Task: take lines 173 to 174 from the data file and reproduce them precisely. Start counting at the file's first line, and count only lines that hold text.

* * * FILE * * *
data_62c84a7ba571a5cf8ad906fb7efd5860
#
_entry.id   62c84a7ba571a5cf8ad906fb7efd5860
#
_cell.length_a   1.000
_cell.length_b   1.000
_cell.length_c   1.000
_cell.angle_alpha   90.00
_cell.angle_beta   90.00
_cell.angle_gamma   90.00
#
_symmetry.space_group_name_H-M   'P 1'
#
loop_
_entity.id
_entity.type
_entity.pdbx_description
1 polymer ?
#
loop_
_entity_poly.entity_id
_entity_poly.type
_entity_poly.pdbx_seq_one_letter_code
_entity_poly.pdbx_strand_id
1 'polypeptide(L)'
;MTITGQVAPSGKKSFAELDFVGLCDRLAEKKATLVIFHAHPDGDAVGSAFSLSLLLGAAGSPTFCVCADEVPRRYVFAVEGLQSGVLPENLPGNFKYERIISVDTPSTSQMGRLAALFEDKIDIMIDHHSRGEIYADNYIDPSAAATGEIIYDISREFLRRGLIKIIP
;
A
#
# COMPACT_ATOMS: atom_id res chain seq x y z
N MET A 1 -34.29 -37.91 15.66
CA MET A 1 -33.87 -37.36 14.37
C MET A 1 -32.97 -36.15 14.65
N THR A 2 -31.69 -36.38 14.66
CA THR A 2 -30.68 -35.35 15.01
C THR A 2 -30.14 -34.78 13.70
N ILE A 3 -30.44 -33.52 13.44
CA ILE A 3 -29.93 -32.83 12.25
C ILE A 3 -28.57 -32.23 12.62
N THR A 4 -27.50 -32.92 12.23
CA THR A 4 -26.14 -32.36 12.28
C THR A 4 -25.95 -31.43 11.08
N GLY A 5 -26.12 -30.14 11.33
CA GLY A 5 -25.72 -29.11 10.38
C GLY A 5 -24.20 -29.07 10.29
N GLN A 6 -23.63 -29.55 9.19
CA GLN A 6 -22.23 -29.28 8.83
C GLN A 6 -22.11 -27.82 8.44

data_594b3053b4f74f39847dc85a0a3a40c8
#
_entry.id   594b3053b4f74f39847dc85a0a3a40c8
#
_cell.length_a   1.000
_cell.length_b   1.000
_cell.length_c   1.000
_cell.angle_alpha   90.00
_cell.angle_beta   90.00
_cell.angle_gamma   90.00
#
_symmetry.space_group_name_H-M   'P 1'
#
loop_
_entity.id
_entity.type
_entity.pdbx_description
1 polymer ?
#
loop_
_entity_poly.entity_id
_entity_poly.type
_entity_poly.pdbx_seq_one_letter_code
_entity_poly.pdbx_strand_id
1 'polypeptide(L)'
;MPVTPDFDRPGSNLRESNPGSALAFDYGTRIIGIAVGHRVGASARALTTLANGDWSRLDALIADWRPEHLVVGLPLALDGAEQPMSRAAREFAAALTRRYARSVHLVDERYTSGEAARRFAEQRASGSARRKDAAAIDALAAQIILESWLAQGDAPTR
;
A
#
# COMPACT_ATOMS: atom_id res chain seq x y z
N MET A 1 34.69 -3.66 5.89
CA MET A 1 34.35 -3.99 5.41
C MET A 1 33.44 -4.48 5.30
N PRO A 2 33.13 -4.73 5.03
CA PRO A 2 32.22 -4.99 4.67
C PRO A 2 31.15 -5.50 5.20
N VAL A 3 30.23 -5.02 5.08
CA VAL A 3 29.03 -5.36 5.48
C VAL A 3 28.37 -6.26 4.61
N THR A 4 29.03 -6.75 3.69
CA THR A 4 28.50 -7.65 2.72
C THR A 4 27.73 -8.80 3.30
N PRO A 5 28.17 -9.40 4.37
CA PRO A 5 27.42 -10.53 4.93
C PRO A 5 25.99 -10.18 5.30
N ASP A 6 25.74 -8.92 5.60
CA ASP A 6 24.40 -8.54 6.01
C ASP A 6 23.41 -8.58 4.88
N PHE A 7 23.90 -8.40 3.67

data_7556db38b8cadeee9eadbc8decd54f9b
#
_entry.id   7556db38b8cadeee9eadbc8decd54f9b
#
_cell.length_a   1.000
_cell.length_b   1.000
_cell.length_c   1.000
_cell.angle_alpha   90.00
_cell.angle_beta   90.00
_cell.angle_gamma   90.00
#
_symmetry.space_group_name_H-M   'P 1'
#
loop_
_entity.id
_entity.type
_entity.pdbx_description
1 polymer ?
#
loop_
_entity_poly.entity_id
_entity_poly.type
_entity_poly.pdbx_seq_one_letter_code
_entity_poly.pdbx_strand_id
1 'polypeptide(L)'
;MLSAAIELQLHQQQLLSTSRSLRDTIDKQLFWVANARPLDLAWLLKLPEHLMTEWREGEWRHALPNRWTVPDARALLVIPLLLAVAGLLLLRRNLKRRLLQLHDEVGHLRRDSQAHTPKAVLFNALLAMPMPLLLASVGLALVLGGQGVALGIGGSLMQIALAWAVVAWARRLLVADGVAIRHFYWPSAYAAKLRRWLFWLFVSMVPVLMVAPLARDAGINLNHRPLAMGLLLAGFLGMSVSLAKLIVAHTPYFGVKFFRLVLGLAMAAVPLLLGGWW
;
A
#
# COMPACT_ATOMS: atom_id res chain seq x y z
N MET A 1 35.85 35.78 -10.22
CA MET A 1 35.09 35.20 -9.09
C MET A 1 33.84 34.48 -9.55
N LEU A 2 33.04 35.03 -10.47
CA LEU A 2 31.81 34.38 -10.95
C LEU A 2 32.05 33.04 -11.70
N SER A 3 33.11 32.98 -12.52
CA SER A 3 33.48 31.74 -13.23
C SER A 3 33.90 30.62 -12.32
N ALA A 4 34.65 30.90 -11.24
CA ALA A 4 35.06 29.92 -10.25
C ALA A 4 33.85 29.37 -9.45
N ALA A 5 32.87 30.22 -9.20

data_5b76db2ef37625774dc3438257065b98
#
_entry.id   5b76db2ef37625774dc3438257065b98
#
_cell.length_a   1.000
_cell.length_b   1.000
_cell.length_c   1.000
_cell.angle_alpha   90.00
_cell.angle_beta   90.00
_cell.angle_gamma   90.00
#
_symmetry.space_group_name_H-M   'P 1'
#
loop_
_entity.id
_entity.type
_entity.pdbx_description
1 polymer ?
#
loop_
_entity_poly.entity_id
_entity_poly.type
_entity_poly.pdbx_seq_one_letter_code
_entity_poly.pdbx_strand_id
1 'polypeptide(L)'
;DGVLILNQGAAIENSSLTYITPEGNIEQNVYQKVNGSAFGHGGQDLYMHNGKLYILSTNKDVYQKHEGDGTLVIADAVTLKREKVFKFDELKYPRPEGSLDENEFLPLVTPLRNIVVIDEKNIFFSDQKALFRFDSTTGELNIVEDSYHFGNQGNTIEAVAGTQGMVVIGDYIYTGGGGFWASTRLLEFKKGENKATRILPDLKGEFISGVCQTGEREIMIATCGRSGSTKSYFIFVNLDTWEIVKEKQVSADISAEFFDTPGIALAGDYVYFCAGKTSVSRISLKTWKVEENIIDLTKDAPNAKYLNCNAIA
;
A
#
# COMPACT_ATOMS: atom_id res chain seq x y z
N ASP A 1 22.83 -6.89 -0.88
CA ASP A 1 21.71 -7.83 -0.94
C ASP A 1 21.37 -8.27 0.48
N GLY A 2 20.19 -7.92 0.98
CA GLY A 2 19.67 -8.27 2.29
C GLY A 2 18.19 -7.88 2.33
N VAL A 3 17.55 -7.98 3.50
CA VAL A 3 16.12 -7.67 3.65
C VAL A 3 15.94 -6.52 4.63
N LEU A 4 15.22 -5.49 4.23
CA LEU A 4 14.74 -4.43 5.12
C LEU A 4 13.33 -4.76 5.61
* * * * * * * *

C ASP A 1 21.37 -8.27 0.48
N GLY A 2 20.19 -7.92 0.98